Pirate in My Arms
I started reading Pirate in My Arms with high expectations. It was my first Danelle Harmon, and based on the gushing reviews I’ve read for her other books, I hoped this book would be a keeper. Unfortunately, not so.
Maria Hallett is a gentle, sheltered girl living in the Puritan town of Cape Cod. She meets Sam Bellamy, a huge, manly pirate who is a big softie and has a heart of gold. He’s attracted to her innocence and beauty and she to his manliness and beauty, and they spend a few nights together. He leaves, promising to return soon. Meanwhile, Maria finds out she’s pregnant and is ostracized by her community. Sam doesn’t return for her, and she gives birth to the baby alone and in despair. The town mobs her, and she flees with her child. The night is freezing cold and the baby eventually dies, and Maria curses the day Sam ever set foot in Cape Cod.
A few years later, Maria sees the wreckage of a ship along the coast. She spots Sam lying unconscious on the beach, and she hauls him home and nurses him back to health. Commence a passionate reunion scene in which she cries a whole lot, and he kisses her tears away. They eventually make their way onto a ship and sail around for a while, and the book zooms into Stupid Plot territory. In order to speed things up, I have summarized the rest of the book for you into three convenient points:
1. The heroine decides she must leave the hero for a really dumb reason in order to “save” him.
2. The heroine almost dies because of her stupidity, and the hero is forced to risk his life for her.
3. The hero finds out the heroine lied about something (again, for his own good), and he throws a tantrum which culminates in a big sex scene.
Barring a few near-death experiences, everything ends well, and the couple get their happily ever after.
Maria is really TSTL. She might have had enough spirit to be a single mother, but besides that, she’s a limp noodle. This book was written in 1992, and it really shows. Maria spends a great deal of time crying in the very old-fashioned, bellowing way (“NO-o-o-o-o-! Saa-aa-AAAAM!”) and has so many interior monologues about why she’s sad that I found myself itching to skip through. She does develop some backbone later, in the form of her favorite phrase: “Go to Hell!” which she uses liberally and with gusto.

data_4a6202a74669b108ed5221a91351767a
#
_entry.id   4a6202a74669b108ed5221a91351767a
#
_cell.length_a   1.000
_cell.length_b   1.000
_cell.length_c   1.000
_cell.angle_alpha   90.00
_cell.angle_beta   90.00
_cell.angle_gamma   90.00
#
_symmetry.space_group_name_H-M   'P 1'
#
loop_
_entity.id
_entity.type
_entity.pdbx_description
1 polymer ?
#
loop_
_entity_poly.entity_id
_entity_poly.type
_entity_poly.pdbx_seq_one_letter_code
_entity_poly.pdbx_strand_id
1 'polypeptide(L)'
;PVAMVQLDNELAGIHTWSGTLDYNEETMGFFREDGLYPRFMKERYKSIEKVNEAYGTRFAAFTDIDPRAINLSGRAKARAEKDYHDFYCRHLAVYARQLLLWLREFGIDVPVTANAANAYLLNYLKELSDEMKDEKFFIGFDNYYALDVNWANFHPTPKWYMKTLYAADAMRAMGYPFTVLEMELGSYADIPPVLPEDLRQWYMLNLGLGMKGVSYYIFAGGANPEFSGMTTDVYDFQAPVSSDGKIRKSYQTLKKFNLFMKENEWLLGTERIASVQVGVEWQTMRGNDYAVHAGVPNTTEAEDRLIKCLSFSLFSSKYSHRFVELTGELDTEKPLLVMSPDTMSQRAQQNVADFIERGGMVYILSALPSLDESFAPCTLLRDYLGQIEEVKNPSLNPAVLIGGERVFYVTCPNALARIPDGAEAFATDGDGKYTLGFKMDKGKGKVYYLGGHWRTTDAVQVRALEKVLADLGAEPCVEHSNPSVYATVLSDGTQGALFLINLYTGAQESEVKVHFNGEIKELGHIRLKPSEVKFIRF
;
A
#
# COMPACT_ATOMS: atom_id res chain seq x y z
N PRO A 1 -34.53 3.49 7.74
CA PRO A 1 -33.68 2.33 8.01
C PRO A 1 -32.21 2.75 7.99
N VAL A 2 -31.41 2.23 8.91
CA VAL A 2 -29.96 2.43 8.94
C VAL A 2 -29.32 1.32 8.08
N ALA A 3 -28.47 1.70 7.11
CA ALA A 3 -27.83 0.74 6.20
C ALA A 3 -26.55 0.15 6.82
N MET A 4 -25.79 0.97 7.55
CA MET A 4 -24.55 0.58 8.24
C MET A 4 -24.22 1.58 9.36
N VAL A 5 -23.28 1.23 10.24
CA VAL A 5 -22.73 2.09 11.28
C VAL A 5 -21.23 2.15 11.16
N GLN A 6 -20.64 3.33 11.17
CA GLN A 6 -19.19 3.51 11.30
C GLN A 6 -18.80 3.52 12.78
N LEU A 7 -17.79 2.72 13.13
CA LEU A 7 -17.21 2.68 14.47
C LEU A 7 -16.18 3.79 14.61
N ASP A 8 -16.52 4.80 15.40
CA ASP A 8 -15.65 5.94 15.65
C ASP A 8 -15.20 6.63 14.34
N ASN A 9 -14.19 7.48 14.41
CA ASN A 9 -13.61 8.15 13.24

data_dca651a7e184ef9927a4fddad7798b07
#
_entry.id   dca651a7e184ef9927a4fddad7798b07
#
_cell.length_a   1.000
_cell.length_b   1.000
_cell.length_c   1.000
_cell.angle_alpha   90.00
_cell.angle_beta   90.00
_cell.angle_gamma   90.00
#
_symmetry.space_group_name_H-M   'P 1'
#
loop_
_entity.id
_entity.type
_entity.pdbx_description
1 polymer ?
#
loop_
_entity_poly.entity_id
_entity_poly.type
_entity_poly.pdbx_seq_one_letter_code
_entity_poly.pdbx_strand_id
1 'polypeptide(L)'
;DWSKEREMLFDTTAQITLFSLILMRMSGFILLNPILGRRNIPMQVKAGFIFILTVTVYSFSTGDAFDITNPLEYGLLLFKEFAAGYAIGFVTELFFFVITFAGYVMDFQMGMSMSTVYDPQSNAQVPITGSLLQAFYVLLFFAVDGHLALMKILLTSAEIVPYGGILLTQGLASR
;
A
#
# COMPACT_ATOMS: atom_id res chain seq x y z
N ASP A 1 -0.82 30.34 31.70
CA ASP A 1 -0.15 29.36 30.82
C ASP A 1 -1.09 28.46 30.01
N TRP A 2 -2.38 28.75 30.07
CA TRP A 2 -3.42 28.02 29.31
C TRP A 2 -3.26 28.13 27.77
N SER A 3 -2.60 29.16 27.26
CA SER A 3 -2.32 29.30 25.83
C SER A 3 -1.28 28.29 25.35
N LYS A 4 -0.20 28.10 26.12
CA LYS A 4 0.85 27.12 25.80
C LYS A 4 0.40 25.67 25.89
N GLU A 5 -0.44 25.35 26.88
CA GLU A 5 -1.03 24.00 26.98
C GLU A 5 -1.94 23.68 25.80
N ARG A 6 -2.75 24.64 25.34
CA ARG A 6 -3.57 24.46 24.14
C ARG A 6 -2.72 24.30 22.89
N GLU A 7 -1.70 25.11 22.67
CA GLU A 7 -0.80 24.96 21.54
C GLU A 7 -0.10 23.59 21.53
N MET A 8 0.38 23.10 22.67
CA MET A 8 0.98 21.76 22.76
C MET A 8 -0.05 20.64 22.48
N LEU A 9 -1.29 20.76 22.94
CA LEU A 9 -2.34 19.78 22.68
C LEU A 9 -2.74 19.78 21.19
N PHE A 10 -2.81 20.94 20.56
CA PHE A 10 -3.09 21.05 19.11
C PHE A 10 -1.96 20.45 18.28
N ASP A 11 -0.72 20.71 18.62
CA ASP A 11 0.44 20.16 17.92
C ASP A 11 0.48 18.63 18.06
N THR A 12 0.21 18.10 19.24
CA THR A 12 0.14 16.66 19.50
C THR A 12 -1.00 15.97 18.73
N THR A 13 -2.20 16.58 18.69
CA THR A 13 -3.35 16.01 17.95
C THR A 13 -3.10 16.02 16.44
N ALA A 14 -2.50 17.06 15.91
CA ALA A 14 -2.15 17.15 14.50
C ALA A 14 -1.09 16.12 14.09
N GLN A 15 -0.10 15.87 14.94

Sam is just as infuriating. I felt a little more sympathy for his character, as he’s inexplicably attached to the idiotic Maria, but he’s also macho in the silly, domineering way that is really unnecessary (“No, Maria, now. I said now!”). The almost-rape when he finds that Maria has been keeping information from him is ridiculous. He also has a tendency to accuse her of lying, which inevitably ends with her sobbing and more sex. And just to let you have a hint of the kind of things Sam thinks in a sticky situation, he says stuff like: “By the gods, princess, I’ll not let ye down!”
Needless to say, Pirate in My Arms was very disappointing. The writing really shows its age. There are many ellipses in this book, which drove me crazy. For example, when Sam tells Maria to go to Provincetown with him, she thinks: “Leave? But…but now she didn’t want to leave. Leave? Oh God, she didn’t know what she wanted!” Somehow I can easily imagine this entire book played out as a series arc of As the World Turns or All My Children – pirate style, of course.
At one point, Maria suspects Sam might be dead, and she thinks (as I said, there’s a lot of thinking) to herself: “Dead…dead…dead…NO!!!”
If you want to read a good pirate romance, I highly recommend Laura London’s The Windflower. If you want to read a Danelle Harmon, I’d suggest you skip this one and hope that her others are better.